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1979: Montreal journalists invent Trivial Pursuit

The Story


Two Montreal journalists got together to play a game of Scrabble on Dec. 15, 1979. That evening, their usual banter turned creative and within forty-five minutes they had invented a trivia board game that would turn them into millionaires. Three years later, Trivial Pursuit is flying off the shelves of game stores across Canada. It has been an uphill battle to get the game into the hands of consumers, but the struggles are beginning to pay off. The inventors talk about the path to board game success.

Medium: Television
Program: The Journal
Broadcast Date: Dec. 21, 1982
Guest(s): Scott Abbott, Chris Haney, John Haney, Stu Robertson
Host: Peter Kent
Reporter: Fred Langan
Duration: 4:42
Photo: Trivial Pursuit board by mtbjohn, used under Flickr Creative Commons Attribution-Noncommercial-No Derivative Works 2.0 Generic license.

Did You know?


• In the original blue "Genus" Edition Trivial Pursuit box were 6,000 trivia questions written on 1,000 multi-coloured cards. The original categories were: Geography, Science and Nature, Sports and Leisure, History, Entertainment and Arts and Literature.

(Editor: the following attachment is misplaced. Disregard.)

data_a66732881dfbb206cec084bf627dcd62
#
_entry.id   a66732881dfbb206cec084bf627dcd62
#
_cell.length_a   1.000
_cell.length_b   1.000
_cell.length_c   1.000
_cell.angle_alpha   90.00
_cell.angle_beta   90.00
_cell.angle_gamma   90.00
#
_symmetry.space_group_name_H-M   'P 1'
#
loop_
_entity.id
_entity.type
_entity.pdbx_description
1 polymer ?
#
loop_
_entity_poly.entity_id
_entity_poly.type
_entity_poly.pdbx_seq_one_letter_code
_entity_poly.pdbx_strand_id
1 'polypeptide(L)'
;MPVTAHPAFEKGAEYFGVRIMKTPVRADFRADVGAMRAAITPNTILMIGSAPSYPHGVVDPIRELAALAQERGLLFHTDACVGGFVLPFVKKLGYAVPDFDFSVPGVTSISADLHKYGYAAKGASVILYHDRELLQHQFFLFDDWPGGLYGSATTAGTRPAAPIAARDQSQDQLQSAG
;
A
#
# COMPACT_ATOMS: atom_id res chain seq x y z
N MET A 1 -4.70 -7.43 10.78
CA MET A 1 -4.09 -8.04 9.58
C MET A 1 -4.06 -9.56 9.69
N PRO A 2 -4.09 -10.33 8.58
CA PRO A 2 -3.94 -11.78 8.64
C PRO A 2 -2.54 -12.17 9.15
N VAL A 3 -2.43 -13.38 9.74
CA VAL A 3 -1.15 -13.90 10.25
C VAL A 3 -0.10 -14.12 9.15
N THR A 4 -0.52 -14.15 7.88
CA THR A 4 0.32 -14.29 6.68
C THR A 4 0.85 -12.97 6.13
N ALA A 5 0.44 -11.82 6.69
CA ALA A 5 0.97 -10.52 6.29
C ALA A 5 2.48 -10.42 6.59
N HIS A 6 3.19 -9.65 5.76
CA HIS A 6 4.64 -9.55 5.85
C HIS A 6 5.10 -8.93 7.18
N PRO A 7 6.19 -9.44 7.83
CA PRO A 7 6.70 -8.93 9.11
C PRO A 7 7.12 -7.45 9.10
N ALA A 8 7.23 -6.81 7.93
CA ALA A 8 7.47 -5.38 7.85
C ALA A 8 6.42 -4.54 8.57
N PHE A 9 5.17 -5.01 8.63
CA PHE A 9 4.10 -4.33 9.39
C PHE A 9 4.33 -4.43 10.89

• Following the success of the original game, other versions were developed, including sports, movies and a children's edition. In 2002 the 20th anniversary edition debuted.

• Chris Haney, a photo editor for the Montreal Gazette, and Scott Abbott, a sports editor for the Canadian Press, were long-time friends and game rivals.

• At the time of this broadcast, Trivial Pursuit was outselling Monopoly. Factories were having trouble keeping up with the demand for the game, and Canadian game stores couldn't keep it in stock.

• Questions range from the very easy, like "Was Humpty Dumpty pushed?" to very difficult questions like "What modern day animal is related to the prehistoric medrychippus?" (Though everyone has a different opinion of what constitutes a difficult question.)

• In 1988, Parker Brothers, now Hasbro Inc., secured the rights to the game for the U.S. and Canadian markets.


Also on December 15:
1964: The House of Commons votes 163-to-78 to adopt the red and white maple leaf design as Canada's flag.
1988: The Supreme Court of Canada strikes down the French-only sign provisions of Quebec's language law known as Bill 101. The Court ruled it was violating freedom of expression.
1993: Canadian Sylvie Frechette is awarded an Olympic gold medal. She was awarded silver at the 1992 Games in Barcelona after a judge pressed the wrong key.


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